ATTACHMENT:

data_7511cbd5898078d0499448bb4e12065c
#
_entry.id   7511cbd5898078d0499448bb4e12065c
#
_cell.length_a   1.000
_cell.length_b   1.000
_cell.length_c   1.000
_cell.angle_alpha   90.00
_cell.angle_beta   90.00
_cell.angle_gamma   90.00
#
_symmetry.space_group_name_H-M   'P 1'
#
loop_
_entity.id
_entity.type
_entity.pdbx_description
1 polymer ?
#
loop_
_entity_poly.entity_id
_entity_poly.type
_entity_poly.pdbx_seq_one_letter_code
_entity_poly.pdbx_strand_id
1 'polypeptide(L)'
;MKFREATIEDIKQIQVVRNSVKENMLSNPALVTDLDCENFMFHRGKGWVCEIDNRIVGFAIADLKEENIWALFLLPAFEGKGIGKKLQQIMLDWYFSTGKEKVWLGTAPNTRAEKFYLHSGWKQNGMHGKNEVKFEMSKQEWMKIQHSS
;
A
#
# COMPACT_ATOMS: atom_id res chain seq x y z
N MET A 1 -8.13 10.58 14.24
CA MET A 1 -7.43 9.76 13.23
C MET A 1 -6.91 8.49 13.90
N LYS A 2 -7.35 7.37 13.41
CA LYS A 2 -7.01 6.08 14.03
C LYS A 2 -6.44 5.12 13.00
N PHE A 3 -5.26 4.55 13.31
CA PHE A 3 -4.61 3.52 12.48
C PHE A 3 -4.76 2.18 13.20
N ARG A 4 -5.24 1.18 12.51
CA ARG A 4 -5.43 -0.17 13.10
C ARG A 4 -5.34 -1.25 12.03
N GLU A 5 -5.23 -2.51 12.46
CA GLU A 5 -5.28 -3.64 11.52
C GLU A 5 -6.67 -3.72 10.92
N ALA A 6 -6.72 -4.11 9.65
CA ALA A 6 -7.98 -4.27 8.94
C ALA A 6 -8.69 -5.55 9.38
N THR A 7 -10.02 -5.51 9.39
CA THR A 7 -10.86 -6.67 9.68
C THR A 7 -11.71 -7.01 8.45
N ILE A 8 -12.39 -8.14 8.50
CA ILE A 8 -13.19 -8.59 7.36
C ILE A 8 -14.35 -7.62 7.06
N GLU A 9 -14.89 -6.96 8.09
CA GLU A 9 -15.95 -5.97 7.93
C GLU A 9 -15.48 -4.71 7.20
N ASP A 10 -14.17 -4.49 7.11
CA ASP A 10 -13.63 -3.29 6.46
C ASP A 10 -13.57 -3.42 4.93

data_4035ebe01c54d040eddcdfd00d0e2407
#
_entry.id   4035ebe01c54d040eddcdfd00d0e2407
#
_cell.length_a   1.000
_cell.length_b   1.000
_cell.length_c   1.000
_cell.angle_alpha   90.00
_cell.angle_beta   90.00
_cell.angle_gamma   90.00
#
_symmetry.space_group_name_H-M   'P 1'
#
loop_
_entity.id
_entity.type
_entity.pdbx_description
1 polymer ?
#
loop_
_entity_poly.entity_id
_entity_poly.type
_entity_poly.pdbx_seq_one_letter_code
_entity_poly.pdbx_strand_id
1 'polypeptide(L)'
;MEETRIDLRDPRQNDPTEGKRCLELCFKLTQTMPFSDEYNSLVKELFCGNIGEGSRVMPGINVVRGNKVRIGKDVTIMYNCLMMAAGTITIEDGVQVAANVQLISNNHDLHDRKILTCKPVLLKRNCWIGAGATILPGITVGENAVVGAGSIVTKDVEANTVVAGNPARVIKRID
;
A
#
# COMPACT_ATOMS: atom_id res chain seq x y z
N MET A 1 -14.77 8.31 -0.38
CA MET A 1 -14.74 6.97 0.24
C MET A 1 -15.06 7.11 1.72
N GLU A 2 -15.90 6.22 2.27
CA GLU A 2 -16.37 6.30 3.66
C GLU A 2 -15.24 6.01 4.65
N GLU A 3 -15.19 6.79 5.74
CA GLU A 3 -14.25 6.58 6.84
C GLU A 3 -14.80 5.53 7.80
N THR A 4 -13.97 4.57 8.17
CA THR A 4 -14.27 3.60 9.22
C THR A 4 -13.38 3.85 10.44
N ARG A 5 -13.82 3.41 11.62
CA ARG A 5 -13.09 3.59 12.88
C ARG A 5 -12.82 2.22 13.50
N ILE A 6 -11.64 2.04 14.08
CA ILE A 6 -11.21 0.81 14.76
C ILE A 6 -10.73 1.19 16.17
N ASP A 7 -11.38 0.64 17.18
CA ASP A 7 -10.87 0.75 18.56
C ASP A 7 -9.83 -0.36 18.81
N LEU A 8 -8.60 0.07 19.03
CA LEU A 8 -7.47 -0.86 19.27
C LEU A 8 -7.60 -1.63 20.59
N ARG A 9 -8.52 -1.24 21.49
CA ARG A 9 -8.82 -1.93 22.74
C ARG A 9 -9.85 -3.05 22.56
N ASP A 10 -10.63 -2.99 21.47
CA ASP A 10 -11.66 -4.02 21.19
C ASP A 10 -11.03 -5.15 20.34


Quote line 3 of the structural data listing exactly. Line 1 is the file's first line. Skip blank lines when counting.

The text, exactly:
_entry.id   7511cbd5898078d0499448bb4e12065c